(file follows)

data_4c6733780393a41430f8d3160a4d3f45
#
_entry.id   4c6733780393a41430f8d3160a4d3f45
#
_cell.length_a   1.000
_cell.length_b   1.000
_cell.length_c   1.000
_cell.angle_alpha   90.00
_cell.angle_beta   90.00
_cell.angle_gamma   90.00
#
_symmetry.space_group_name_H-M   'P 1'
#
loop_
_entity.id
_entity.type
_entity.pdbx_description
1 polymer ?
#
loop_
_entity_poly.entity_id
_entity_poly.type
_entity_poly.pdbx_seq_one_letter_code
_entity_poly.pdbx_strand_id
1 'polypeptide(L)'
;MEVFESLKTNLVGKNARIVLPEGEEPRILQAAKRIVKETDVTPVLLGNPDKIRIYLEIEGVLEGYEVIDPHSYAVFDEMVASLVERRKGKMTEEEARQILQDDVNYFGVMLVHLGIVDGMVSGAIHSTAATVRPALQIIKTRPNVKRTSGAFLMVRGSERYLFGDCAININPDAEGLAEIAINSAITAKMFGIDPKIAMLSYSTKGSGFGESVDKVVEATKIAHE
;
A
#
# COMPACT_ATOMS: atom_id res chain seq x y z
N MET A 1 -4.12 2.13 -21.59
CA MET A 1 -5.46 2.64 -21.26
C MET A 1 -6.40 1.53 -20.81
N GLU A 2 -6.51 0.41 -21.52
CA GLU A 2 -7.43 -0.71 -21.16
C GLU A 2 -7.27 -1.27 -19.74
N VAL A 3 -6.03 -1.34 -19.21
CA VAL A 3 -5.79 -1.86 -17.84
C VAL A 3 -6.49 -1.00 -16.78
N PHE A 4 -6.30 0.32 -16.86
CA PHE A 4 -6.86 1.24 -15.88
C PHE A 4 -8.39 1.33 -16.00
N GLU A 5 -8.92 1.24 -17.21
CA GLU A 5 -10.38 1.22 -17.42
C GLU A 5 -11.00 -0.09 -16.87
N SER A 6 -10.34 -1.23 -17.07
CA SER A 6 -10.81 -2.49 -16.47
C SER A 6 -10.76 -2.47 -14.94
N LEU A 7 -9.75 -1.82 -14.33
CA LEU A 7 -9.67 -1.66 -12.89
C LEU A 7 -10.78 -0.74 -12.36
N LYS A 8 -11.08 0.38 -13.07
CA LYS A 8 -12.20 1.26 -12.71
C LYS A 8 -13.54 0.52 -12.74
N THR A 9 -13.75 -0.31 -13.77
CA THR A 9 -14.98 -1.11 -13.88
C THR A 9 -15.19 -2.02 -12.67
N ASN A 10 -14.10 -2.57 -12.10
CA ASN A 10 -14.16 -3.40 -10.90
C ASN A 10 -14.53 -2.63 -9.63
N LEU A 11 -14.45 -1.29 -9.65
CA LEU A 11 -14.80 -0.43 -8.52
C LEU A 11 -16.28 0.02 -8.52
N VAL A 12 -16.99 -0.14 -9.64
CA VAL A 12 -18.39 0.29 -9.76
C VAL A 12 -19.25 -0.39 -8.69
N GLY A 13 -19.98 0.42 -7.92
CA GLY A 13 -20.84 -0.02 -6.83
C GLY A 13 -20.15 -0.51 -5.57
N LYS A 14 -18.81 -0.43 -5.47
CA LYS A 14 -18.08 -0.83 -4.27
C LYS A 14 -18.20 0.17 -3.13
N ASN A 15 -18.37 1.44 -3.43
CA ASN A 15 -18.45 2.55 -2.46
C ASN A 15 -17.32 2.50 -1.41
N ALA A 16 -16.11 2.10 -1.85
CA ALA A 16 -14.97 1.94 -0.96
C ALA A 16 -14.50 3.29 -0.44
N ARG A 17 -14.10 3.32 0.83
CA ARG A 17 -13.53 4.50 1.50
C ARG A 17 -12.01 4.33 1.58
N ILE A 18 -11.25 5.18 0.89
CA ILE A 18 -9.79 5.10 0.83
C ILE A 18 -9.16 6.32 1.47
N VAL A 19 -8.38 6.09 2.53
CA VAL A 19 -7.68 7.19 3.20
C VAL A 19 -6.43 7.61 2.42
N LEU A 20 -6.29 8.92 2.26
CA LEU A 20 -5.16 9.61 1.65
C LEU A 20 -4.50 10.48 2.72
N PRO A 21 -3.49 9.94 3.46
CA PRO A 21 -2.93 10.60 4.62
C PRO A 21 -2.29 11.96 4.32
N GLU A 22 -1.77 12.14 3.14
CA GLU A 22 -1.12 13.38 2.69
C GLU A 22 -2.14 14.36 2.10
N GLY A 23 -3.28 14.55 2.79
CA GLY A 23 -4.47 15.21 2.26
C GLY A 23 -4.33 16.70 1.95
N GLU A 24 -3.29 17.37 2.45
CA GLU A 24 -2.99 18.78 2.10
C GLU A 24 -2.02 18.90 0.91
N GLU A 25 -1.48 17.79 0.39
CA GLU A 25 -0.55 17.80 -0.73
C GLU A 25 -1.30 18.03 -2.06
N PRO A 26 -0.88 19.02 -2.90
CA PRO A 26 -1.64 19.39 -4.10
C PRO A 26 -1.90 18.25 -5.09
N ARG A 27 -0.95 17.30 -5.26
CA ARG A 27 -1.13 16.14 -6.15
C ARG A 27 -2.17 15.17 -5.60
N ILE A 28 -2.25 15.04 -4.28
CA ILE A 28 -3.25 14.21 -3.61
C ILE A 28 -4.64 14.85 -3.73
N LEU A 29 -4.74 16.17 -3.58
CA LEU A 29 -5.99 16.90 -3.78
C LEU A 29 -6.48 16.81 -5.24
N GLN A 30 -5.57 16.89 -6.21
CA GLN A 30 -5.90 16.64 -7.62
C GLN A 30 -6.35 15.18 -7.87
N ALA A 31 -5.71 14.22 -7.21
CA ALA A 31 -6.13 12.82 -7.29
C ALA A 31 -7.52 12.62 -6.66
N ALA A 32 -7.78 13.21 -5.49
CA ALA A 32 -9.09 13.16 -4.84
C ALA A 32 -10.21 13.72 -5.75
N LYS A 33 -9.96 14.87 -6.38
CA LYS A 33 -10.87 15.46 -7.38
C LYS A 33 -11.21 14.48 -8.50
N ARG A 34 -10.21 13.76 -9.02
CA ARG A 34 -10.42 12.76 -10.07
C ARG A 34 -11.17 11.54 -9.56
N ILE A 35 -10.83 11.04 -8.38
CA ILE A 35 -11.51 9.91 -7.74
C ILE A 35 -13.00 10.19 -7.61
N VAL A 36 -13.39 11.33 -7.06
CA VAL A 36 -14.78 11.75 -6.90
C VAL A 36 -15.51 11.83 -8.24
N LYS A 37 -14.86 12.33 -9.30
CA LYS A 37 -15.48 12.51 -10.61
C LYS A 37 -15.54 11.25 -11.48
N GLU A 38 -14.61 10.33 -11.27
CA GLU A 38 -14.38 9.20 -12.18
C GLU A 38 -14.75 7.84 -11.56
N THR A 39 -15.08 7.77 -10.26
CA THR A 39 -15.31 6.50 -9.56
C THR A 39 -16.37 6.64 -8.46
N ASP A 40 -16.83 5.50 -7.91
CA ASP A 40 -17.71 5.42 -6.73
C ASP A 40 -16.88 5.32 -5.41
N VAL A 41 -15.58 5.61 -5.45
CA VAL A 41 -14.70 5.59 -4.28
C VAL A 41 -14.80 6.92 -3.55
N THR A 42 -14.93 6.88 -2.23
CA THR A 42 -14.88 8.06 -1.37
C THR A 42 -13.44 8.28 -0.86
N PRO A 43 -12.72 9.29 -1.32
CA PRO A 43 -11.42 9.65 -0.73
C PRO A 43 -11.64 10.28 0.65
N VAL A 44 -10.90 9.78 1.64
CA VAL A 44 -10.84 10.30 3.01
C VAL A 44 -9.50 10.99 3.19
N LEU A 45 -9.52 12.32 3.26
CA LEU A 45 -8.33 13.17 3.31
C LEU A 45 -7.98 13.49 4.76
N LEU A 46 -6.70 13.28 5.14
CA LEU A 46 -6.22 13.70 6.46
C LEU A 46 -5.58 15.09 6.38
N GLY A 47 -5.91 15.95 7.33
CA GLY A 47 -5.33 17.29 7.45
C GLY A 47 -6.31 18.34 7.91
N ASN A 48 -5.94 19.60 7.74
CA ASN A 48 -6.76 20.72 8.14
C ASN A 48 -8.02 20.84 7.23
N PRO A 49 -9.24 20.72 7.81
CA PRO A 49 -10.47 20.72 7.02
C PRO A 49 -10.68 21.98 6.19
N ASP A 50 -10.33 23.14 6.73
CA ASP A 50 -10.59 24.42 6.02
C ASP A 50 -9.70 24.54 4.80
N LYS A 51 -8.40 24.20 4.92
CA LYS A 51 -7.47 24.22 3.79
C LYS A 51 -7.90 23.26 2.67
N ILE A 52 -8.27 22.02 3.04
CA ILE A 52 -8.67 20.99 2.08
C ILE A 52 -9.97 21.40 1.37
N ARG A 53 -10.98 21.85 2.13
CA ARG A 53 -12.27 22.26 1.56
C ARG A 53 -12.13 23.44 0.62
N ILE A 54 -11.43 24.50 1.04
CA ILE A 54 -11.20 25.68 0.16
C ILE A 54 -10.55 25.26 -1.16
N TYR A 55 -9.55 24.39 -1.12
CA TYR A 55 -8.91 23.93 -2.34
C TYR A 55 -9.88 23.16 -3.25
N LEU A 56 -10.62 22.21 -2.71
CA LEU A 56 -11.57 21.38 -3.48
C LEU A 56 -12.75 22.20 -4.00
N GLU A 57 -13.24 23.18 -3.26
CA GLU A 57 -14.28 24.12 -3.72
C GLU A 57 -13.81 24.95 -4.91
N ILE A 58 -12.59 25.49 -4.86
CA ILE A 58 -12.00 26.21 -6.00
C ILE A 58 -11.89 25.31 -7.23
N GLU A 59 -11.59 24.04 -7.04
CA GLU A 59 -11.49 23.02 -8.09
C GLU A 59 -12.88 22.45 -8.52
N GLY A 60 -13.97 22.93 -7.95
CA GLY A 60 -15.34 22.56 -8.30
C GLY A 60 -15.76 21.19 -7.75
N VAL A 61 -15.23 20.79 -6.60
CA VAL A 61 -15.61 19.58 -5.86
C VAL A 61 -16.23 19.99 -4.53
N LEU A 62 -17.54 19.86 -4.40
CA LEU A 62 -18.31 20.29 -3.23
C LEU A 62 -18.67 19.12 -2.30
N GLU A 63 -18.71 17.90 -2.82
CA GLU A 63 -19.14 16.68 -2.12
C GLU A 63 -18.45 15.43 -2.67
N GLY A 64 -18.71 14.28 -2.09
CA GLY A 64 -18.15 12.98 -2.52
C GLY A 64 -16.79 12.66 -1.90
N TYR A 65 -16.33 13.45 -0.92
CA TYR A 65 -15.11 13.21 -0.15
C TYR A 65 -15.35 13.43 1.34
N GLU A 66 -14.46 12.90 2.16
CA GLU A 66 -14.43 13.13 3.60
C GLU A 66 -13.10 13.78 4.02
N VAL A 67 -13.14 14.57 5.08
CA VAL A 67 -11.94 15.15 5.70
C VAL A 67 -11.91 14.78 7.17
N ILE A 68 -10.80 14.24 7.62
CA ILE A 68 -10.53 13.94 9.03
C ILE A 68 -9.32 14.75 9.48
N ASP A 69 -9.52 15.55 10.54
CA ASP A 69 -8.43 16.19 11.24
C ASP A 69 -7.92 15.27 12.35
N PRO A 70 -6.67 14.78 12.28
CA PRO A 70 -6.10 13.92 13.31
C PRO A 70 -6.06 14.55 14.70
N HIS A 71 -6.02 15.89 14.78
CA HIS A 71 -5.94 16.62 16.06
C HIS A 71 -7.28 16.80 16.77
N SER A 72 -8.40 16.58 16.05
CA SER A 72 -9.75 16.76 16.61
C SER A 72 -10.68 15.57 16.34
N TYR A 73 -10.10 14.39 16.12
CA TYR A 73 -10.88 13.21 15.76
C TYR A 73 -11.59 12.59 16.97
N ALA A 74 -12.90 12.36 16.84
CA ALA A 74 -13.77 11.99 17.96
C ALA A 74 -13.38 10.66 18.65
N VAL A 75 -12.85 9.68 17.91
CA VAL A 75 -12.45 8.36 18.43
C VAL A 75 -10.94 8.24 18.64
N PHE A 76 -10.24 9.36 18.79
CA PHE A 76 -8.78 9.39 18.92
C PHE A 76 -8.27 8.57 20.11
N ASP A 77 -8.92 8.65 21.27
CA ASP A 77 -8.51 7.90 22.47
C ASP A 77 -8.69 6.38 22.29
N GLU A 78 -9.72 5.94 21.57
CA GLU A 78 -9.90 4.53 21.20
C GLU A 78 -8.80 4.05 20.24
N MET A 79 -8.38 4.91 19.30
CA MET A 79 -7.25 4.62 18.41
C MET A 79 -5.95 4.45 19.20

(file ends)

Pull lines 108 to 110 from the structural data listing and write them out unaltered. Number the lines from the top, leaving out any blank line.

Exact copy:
C PRO A 26 -1.90 18.25 -5.09
N ARG A 27 -0.95 17.30 -5.26
CA ARG A 27 -1.13 16.14 -6.15